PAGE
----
We as Missionary Baptists believe that once you are saved, you are always saved. To say that one could loose his or her salvation is to say that Christ doesn’t have the power to keep us. We are not responsible for keeping our salvation (and thank the Lord for that). That responsibility belongs to Christ. “My Father, which gave them me, is greater than all; and no man is able to pluck them out of my Father's hand” (John 10:29). Works are not required for salvation. “Knowing that a man is not justified by the works of the law, but by the faith of Jesus Christ, even we have believed in Jesus Christ, that we might be justified by the faith of Christ, and not by the works of the law: for by the works of the law shall no flesh be justified” (Galatians 2:26). However, we learn in the Book of James that our works demonstrate our faith. “Even so faith, if it hath not works, is dead, being alone. Yea, a man may say, Thou hast faith, and I have works: shew me thy faith without thy works, and I will shew thee my faith by my works. Thou believest that there is one God; thou doest well: the devils also believe, and tremble” (James 2:17-19).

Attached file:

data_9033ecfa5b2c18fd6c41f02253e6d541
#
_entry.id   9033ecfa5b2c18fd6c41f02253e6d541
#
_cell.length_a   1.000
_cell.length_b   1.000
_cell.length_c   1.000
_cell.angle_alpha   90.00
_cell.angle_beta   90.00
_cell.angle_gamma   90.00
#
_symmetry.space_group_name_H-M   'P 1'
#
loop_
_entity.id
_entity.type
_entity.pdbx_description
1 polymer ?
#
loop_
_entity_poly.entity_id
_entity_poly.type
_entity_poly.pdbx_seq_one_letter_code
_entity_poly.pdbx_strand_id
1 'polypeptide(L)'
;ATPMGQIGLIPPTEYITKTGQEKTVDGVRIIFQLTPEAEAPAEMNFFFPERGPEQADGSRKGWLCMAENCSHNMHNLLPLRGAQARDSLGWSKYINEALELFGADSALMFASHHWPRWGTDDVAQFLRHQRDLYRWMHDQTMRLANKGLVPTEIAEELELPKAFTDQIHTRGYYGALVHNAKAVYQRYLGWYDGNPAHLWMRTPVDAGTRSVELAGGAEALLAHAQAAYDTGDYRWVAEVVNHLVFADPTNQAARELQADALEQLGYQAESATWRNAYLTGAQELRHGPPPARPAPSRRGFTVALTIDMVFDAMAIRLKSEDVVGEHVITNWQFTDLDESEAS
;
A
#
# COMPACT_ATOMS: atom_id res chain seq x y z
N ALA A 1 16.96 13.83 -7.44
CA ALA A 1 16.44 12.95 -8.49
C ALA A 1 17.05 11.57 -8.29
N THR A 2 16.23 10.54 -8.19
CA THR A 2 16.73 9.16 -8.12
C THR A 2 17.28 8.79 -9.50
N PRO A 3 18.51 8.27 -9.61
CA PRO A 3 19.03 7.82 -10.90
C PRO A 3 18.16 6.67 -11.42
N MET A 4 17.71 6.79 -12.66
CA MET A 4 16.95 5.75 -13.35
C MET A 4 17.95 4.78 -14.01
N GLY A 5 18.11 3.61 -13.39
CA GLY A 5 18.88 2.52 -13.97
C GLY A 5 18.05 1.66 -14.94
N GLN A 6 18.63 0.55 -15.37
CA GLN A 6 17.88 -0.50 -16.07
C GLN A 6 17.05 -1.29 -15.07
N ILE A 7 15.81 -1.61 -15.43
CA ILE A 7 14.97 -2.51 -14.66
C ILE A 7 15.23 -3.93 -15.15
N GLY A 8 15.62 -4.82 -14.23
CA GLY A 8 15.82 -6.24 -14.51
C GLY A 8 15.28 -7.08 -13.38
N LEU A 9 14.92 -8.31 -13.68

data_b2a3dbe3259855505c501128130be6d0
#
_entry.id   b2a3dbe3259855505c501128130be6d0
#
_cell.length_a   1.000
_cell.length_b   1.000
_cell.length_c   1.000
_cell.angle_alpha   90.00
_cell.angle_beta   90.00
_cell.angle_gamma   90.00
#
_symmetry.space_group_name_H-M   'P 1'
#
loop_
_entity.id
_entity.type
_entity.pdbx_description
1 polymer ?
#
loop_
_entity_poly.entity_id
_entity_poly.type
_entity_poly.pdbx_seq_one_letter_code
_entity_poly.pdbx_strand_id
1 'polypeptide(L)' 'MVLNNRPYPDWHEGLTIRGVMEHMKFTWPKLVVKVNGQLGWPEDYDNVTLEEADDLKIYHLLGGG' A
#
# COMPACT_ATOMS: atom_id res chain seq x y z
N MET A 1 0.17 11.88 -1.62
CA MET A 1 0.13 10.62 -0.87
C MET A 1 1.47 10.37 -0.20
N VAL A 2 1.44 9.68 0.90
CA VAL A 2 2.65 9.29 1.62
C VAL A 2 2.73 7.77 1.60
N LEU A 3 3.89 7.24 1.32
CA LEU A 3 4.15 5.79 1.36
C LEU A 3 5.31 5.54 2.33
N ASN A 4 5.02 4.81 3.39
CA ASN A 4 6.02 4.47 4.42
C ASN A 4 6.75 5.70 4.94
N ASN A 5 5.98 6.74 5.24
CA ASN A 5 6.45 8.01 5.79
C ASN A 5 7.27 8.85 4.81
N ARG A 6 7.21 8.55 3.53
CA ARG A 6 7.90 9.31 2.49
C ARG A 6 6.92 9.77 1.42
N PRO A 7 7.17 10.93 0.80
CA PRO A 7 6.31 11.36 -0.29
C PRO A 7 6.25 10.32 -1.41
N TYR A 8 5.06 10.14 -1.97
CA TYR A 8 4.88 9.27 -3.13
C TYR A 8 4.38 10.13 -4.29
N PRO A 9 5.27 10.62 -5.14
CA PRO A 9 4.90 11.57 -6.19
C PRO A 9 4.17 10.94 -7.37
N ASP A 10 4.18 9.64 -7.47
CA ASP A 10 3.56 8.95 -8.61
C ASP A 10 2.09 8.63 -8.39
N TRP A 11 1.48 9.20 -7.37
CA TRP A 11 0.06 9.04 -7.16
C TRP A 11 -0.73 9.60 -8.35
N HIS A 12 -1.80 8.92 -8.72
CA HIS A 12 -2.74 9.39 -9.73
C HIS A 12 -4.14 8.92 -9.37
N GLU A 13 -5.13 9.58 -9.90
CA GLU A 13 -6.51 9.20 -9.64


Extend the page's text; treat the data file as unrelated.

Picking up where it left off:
Conclusion

We use God’s word, the Bible, as our infallible guide for our faith and practice. “All scripture is given by inspiration of God, and is profitable for doctrine, for reproof, for correction, for instruction in righteousness: That the man of God may be perfect, throughly furnished unto all good works” (2 Timothy 3:16). Any teaching that is derived from the tradition of men is always overruled by the truth of the Bible. “Beware lest any man spoil you through philosophy and vain deceit, after the tradition of men, after the rudiments of the world, and not after Christ” (Colossians 2:8).